The following post was written by Kenan Directing Fellow Wiley Basho Gorn.
It’s been about two months and much more has happened than I could ever hope to put into a single blog post. I’m going to start with some collective wisdom from the past six weeks.
To begin: when entering into a new environment so much of the work is about establishing your own space and rhythm, while simultaneously shapeshifting to meet the needs and requirements of the job, and when it comes to the creation of theatre, also identifying one’s role in the rehearsal room. Each time I assist on a production I am given the opportunity to reinvent my way of thinking, assistant directing is a chance to turn the ego upside-down and recommit to serving the story.
Mr Burns – navigating the river of rehearsal
Mr. Burns, a post-electric play just opened, and over the past five weeks of assisting in rehearsals, tech, and previews, I’ve been cultivating an “active meditation practice,” a relaxed awareness of the work. It reminds me a bit of long car rides. I’ve driven across the country three times (two of those by myself) and when you’re in the car for so long, you must be a creature of “the present moment”. Especially when you’re alone. No matter how many thoughts run through your head, the attention must always be on the road. However, you can’t let this relentless focus cause tension in your body. If too much tension seeps in, it will erode the focus and all you’ll be able to think about is how tense you are. Being in rehearsal is certainly not as life-or-death a situation as long distance driving, but requires that same calm attention and total focus on the work at hand. My role in the Mr. Burns rehearsal room varied from day to day. I took notes during run-throughs and scene work, I followed along in the script and score during music rehearsals so we always knew what measure and page we were on, but the most exciting and surprising responsibility I had was that of being the “Rehearsal DJ.” John Langs, the director, likes to use music to enhance and compliment the energy of the room. It’s actually one of the most valuable directing assignments I’ve been given. I needed to read the energy of the room in order to pick the song. Did we want that type of energy to continue, with a complimentary music choice, or did we want to re-direct its flow to something else? When directing a show, the director’s intention in the rehearsal room is magnetic; they set the tone for what the day’s work will be. It may sound trivial but the music adds to this process immensely, keeping the “ball in the air” whenever we’re on a break.
Exploring ACT’s Ecosystem
Outside of rehearsal, the work of the theatre clips along at an impressive pace. I’ve been to several Gala events, both at ACT and around town, including the 2015 Gregory Awards which was a wonderful window into the warmth that Seattle’s theatre community exudes. I’ve been a reader for a number of auditions at ACT, which is a great way to connect with local actors, and participated in the in-house reading for the staff of one of the 2016 Mainstage plays. Another fun project I’ve been charged with is creating the “ACT Facewall” which will feature each employee’s photo and official title, in the employee lounge, to give newcomers to the building visual representation of who’s who, and foster a sense of community.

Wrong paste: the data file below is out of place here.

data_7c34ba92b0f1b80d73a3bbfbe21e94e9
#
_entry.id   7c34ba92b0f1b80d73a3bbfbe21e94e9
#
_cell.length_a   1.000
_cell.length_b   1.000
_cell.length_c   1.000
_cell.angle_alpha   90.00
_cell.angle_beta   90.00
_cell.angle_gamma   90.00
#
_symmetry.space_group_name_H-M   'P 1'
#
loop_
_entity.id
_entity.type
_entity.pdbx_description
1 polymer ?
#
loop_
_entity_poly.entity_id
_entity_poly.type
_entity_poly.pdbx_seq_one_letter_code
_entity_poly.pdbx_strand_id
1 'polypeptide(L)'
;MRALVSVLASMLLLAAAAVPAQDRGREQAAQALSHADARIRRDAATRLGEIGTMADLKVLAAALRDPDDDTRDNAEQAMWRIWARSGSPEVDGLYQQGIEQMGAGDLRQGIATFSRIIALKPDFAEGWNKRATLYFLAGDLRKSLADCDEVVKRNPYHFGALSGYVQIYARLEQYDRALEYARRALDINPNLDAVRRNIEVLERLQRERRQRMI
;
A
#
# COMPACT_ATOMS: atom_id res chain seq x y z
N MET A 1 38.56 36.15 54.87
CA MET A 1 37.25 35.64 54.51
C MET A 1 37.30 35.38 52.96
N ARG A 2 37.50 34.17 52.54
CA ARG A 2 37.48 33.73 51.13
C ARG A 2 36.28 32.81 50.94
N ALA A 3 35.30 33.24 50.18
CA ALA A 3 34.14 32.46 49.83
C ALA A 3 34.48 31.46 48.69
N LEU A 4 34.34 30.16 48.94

Every Friday the 2nd floor Artistic staff meet for a quick weekly download of what’s been going on in each of the departments. These meetings comprise of John Langs, the incoming Artistic Director; Emily Penick, Associate Artistic and Kenan Fellowship Director; Margaret Layne, our Casting Director; Anita Montgomery, our Literary Manager; and myself, your humble Kenan Directing Fellow. These weekly meetings are usually followed by a Fellowship Check In where myself and my two mentors, Emily Penick and John Langs, talk about the shape my time at ACT is taking and continue to develop this engaging experience as it unfolds.
Thoughts of Home from a young nomad…
To name a place Home is a revealing act, one that I’ve shied away from for the past two years since graduation. I’ve done a lot of traveling around the country. The conservatory education of University of North Carolina School of the Arts was an artistic incubator, one that I loved immensely, but once I was out, I needed space. I wanted to see America and drink in as much of it’s wild grace as I could. I wanted space and time to rediscover my love and need for the creation of theatre. 2014 was the Year of Travel.
2015 has been the Year of Sharpening the Tools. I returned to New York City in the early spring to direct my first full Shakespeare production, The Tempest, and then traveled to North Carolina to work with a children’s theatre company I’ve been connected with since sophomore year of college. The fall began with my move to Seattle and orientation into ACT and the larger theatre community. Now in this moment, in between productions, I can take a breath and look down the unknowable road ahead of me, and the detailed path behind. Having been in this new city for two months I am struck by a willingness to stay, to see the seasons change and allow myself to change with them. There is a deep vulnerability in naming a place home. Just as there is when creating a piece of theatre. We give ourselves to these stories, which in turn offer themselves to those who will watch and listen. I set the intention for the coming 2016 to be the Year of the Wise Mind and Open Heart.
Wiley is a recent graduate of the School of Drama at the University of North Carolina School of the Arts (UNCSA) in Winston-Salem, North Carolina. The Kenan Fellowship Program at ACT is made possible by support from the Thomas S. Kenan Institute for the Arts as part of the Career Pathways Initiative. For more information about UNCSA and the Kenan Institute, visit www.uncsa.edu.